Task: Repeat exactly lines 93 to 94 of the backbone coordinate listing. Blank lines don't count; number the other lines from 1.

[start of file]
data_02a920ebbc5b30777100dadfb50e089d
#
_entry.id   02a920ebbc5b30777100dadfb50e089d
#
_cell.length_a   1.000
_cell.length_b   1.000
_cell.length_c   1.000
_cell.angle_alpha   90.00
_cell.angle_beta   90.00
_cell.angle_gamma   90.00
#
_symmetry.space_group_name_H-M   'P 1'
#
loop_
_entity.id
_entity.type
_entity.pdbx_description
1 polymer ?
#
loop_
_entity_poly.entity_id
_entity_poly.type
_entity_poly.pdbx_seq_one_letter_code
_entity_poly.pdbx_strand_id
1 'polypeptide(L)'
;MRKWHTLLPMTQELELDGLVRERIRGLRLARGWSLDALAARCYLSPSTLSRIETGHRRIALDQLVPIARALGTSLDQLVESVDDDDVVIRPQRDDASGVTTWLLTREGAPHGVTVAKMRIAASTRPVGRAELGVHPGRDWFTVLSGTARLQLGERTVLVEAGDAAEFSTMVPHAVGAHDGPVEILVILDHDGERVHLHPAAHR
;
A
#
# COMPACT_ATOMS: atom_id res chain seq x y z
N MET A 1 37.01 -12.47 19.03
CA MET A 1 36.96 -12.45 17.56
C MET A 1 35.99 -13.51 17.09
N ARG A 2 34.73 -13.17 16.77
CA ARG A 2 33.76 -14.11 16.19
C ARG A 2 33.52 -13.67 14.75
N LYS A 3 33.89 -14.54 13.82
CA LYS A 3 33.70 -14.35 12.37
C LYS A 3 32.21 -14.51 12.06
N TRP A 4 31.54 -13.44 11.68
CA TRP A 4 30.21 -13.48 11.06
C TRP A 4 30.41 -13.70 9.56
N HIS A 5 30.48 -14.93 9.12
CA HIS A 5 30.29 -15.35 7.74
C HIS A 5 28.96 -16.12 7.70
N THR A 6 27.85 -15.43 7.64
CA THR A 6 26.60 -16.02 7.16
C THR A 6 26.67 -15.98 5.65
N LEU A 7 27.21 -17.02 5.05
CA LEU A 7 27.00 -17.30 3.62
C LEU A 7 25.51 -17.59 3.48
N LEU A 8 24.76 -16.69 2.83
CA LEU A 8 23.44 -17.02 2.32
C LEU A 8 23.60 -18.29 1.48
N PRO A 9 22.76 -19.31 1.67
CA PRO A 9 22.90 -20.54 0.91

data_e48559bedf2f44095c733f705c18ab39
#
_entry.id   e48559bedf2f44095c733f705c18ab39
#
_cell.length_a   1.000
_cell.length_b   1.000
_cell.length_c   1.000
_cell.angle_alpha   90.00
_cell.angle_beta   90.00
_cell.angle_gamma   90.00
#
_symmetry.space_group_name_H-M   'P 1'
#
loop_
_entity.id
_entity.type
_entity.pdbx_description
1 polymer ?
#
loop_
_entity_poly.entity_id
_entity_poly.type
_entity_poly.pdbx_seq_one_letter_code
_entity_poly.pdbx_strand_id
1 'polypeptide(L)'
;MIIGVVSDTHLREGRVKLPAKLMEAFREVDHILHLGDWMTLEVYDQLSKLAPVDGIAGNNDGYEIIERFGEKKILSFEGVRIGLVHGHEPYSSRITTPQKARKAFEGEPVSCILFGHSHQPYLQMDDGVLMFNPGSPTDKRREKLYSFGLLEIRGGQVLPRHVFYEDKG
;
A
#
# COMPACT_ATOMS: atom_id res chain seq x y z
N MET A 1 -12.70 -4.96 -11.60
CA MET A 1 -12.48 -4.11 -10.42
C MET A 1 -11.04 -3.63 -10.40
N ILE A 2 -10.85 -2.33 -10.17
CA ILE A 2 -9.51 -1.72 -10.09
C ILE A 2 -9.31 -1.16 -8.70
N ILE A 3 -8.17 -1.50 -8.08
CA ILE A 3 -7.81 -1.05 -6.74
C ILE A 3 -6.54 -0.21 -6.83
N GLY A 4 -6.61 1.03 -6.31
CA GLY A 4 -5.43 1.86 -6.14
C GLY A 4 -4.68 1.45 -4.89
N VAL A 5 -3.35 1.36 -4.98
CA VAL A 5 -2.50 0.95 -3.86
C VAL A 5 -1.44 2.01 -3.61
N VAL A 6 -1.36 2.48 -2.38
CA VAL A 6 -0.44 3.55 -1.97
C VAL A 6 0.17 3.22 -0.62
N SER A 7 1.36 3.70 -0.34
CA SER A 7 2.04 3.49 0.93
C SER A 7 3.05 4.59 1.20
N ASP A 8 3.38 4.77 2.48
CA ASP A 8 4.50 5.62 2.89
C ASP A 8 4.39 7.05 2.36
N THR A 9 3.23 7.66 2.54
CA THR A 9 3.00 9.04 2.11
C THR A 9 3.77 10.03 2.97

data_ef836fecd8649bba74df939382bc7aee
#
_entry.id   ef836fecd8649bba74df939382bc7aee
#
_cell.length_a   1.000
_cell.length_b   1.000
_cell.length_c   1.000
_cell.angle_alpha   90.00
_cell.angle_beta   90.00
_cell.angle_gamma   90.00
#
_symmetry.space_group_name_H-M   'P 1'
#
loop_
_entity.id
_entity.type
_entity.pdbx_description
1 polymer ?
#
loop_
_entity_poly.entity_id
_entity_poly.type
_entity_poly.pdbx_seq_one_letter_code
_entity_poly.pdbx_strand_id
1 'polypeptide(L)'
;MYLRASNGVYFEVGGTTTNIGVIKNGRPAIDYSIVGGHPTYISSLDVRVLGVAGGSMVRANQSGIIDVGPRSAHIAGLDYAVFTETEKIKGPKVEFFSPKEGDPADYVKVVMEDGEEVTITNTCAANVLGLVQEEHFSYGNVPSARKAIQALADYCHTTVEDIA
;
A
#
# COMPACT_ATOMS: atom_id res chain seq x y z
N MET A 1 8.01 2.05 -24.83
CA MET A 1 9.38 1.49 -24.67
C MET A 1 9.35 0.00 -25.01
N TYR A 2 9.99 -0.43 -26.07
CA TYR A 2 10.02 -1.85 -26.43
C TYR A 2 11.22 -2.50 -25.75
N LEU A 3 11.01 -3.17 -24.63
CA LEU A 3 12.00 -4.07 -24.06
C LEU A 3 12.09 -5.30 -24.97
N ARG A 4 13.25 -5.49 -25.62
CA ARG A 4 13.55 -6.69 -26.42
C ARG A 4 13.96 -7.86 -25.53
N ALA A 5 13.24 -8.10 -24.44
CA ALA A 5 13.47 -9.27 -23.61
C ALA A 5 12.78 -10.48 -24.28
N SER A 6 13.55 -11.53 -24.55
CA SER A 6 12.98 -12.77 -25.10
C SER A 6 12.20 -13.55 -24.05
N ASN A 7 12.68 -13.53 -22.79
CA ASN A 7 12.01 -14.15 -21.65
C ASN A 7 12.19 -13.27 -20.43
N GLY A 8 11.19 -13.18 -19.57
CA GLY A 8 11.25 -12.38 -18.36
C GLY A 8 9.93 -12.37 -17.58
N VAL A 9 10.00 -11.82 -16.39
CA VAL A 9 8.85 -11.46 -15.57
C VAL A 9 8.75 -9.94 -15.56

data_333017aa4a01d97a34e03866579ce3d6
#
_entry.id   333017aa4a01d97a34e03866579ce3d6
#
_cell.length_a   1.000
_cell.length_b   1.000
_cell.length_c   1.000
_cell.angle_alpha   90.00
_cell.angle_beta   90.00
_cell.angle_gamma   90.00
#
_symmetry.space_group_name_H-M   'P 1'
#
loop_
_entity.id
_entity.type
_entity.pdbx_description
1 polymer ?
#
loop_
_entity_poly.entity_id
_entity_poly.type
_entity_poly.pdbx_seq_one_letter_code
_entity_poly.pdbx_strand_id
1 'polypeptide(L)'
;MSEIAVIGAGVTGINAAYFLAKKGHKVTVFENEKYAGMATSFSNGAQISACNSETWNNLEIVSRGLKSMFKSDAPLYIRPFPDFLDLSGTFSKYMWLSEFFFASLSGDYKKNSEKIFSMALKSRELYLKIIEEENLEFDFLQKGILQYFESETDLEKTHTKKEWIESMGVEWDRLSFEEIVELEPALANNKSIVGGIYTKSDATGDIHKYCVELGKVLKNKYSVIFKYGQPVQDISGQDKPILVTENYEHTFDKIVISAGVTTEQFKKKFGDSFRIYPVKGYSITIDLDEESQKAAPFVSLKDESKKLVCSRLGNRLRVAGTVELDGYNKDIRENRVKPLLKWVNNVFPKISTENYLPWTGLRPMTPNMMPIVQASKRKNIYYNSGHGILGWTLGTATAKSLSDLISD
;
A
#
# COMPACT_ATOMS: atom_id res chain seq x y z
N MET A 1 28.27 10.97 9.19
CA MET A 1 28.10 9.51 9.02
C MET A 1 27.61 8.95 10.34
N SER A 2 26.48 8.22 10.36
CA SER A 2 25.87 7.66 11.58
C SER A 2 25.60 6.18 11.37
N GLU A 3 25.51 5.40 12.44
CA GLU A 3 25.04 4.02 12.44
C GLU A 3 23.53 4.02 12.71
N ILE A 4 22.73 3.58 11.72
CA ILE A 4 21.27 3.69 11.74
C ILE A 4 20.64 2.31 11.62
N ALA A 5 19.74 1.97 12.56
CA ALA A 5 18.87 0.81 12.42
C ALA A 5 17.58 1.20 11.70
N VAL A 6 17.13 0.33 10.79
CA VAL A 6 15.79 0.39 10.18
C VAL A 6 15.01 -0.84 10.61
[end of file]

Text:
N ILE A 3 -8.17 -1.50 -8.08
CA ILE A 3 -7.81 -1.05 -6.74